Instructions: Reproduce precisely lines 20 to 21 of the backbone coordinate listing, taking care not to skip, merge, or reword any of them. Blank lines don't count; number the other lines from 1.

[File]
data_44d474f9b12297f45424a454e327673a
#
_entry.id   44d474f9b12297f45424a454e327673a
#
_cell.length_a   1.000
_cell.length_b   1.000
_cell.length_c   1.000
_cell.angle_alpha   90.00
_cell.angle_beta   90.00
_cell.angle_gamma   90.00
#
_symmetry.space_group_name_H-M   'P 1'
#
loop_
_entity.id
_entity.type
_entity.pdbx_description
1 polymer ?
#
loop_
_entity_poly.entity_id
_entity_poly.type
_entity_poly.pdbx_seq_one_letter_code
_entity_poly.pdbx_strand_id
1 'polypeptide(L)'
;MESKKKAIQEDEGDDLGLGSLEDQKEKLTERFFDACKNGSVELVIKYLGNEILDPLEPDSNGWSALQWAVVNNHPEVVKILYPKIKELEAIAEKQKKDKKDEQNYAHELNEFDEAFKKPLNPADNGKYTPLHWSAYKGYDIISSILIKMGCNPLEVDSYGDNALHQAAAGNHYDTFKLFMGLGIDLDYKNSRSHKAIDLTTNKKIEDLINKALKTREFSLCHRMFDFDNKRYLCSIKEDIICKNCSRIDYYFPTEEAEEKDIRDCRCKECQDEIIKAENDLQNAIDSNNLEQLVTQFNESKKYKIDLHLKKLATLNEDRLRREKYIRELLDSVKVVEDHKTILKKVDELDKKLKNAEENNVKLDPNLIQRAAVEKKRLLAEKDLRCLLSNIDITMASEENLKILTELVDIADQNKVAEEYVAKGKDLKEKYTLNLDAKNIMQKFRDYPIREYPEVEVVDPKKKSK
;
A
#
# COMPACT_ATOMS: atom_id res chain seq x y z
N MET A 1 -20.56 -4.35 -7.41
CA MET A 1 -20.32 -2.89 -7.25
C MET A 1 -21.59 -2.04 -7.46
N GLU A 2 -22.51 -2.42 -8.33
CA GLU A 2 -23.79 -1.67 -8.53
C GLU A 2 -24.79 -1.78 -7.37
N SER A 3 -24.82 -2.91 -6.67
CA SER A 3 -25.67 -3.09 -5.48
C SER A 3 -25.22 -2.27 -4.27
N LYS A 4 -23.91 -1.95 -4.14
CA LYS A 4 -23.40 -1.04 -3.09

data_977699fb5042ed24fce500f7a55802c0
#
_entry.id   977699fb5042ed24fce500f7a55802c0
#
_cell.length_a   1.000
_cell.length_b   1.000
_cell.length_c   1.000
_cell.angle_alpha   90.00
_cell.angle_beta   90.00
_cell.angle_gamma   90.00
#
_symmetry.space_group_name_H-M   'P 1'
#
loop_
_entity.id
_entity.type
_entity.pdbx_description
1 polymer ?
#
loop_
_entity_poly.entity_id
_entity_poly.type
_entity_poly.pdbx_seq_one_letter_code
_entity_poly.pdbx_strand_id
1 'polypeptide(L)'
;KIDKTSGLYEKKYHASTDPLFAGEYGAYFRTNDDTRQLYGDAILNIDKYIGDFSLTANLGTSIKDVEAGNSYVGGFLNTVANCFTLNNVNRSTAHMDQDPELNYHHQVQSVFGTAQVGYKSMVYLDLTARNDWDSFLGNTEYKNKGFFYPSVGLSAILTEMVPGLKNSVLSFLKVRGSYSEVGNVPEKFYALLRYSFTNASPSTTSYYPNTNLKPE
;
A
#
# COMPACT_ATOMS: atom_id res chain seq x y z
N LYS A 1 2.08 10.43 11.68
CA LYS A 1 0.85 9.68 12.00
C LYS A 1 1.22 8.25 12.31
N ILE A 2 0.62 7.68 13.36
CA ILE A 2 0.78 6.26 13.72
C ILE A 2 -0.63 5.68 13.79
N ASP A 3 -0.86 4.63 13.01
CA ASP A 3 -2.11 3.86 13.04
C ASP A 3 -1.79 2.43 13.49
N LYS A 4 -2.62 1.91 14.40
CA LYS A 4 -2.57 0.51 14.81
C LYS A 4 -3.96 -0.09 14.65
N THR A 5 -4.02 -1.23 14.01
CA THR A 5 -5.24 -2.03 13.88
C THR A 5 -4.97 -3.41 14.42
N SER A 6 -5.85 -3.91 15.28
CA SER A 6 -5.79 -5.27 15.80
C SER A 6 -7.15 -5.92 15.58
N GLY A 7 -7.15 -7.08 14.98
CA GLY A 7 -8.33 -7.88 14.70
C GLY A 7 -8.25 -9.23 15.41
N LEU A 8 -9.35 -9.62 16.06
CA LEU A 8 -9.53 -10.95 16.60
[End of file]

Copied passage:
loop_
_entity_poly.entity_id